this works reasonably well.
Cap metaslab memory usage
On systems with large amounts of storage and high fragmentation, a huge
amount of space can be used by storing metaslab range trees. Since
metaslabs are only unloaded during a txg sync, and only if they have
been inactive for 8 txgs, it is possible to get into a state where all
of the system's memory is consumed by range trees and metaslabs, and
txgs cannot sync. While ZFS knows how to evict ARC data when needed,
it has no such mechanism for range tree data. This can result in boot
hangs for some system configurations.
First, we add the ability to unload metaslabs outside of syncing
context. Second, we store a multilist of all loaded metaslabs, sorted
by their selection txg, so we can quickly identify the oldest
metaslabs. We use a multilist to reduce lock contention during heavy
write workloads. Finally, we add logic that will unload a metaslab
when we're loading a new metaslab, if we're using more than a certain
fraction of the available memory on range trees.
Keep more metaslabs loaded
With the other metaslab changes loaded onto a system, we can
significantly reduce the memory usage of each loaded metaslab and
unload them on demand if there is memory pressure. However, none
of those changes actually result in us keeping more metaslabs loaded.
If we don't keep more metaslabs loaded, we will still have to wait
for demand-loading to finish when no loaded metaslab can satisfy our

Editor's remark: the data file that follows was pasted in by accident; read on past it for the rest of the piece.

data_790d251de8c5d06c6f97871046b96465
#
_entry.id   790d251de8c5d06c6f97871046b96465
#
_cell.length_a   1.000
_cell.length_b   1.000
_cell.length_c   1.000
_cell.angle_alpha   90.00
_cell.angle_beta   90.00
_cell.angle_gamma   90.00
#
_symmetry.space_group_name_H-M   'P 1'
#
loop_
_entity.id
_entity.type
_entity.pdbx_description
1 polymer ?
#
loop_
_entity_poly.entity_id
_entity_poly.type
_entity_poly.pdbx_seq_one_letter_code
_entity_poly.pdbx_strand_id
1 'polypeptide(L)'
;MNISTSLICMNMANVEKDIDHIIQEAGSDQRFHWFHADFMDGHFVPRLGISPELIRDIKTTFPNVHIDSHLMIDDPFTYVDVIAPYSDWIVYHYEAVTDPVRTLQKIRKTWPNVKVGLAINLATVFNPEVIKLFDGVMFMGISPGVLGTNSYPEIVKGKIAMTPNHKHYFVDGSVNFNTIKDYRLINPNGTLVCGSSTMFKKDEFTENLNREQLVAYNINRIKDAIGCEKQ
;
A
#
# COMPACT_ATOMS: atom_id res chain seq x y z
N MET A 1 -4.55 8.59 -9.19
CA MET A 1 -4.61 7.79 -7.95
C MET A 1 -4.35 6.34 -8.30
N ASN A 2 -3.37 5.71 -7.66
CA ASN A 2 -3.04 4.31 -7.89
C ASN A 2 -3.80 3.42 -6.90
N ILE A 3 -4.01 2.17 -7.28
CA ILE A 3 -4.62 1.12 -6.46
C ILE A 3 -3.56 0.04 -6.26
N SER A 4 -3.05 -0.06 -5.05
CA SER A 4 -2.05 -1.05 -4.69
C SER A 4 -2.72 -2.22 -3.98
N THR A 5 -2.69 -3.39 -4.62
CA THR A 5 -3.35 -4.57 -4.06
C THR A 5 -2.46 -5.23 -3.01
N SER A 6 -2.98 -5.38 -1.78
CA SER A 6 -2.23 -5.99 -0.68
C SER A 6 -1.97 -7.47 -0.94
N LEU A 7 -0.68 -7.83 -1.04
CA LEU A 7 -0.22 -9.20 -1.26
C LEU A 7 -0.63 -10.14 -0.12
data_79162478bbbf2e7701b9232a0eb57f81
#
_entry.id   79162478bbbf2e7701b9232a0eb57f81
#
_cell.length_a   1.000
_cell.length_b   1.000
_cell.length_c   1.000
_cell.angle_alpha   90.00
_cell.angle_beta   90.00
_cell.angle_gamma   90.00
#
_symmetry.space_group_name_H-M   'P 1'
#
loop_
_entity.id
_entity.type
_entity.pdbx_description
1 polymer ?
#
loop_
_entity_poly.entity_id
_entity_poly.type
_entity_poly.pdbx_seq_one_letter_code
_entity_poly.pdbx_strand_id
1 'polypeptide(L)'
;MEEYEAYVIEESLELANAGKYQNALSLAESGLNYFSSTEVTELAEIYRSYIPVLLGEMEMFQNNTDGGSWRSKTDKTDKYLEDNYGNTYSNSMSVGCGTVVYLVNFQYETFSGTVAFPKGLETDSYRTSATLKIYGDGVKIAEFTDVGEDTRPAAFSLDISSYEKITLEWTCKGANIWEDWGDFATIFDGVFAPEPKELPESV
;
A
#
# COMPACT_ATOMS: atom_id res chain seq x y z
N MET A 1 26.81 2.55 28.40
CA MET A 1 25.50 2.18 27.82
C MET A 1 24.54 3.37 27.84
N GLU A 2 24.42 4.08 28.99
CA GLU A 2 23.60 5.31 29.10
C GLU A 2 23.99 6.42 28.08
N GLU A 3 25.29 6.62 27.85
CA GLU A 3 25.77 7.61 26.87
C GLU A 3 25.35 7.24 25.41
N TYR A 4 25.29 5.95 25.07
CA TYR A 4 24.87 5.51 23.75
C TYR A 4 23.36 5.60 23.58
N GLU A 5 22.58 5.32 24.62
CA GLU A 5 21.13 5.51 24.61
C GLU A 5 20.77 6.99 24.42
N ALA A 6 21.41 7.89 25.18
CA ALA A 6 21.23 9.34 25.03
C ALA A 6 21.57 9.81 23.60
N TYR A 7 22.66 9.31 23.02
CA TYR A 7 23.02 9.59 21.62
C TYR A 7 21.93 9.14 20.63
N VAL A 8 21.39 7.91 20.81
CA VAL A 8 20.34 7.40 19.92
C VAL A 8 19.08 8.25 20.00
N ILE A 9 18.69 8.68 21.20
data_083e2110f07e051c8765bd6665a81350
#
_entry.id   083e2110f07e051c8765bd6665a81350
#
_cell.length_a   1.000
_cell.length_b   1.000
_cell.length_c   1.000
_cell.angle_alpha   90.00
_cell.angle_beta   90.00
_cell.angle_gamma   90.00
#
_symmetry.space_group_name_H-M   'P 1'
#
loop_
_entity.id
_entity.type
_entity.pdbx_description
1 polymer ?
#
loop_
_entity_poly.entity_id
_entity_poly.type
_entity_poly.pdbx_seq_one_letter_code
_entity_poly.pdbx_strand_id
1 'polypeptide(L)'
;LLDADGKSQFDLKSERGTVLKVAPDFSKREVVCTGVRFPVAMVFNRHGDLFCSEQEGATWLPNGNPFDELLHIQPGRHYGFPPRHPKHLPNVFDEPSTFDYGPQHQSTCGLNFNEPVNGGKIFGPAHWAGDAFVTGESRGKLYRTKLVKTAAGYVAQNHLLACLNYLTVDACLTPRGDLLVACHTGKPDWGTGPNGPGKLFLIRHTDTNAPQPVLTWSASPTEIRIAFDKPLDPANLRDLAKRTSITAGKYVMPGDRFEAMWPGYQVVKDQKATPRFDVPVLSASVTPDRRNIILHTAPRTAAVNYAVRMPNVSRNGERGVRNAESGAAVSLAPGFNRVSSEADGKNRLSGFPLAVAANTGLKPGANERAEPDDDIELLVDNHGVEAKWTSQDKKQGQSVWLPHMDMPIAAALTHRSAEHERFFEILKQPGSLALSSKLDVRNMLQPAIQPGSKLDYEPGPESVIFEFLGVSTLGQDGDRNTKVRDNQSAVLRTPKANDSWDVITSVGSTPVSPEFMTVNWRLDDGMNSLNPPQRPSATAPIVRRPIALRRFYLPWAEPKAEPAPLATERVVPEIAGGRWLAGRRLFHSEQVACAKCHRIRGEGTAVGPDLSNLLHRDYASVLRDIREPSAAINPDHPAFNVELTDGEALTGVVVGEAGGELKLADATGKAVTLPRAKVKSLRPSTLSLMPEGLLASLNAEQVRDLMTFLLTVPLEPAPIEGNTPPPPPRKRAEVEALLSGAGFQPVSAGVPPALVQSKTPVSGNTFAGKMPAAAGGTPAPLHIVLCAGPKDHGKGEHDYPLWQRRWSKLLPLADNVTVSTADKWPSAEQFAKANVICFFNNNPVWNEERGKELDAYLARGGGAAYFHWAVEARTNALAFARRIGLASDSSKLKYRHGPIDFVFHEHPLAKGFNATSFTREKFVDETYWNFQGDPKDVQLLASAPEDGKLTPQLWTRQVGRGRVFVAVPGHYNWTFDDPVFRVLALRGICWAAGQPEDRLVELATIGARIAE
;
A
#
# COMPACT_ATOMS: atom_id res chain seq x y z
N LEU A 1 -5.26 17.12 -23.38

allocation, which can cause ZIL performance issues. In addition,
performance is traditionally measured by IOs per unit time, while
unloading is currently done on a txg-count basis. Txgs can take a
widely varying range of times, from tenths of a second to several
seconds. This can result in confusing, hard to predict behavior.
This change simply adds a time-based component to metaslab unloading.
A metaslab will remain loaded for one minute and 8 txgs (by default)
after it was last used, unless it is evicted due to memory pressure.
Prevent metaslab_sync panic due to spa_final_dirty_txg
If a pool enables the SPACEMAP_HISTOGRAM feature shortly before being
exported, we can enter a situation that causes a kernel panic. Any metaslabs
that are loaded during the final dirty txg and haven't already been condensed
will cause metaslab_sync to proceed after the final dirty txg so that the
condense can be performed, which there are assertions to prevent. Because of
the nature of this issue, there are a number of ways we can enter this
state. Rather than try to prevent each of them one by one, potentially missing
some edge cases, we instead cut it off at the point of intersection; by
preventing metaslab_sync from proceeding if it would only do so to perform a
condense and we're past the final dirty txg, we preserve the utility of the
existing asserts while preventing this particular issue.
Updated by Electric Monk about 1 year ago
- Status changed from New to Closed
- % Done changed from 0 to 100
commit af1d63aba5cec023f92214c1f1faec9b489ac517 Author: Paul Dagnelie <firstname.lastname@example.org> Date: 2019-11-13T20:49:14.000Z 11918 metaslab improvements Portions contributed by: Jerry Jelinek <email@example.com> Reviewed by: Matt Ahrens <firstname.lastname@example.org> Reviewed by: Brian Behlendorf <email@example.com> Reviewed by: George Wilson <firstname.lastname@example.org> Reviewed by: Igor Kozhukhov <email@example.com> Reviewed by: Sebastien Roy <firstname.lastname@example.org> Reviewed by: Serapheim Dimitropoulos <email@example.com> Reviewed by: Andy Fiddaman <firstname.lastname@example.org> Approved by: Dan McDonald <email@example.com>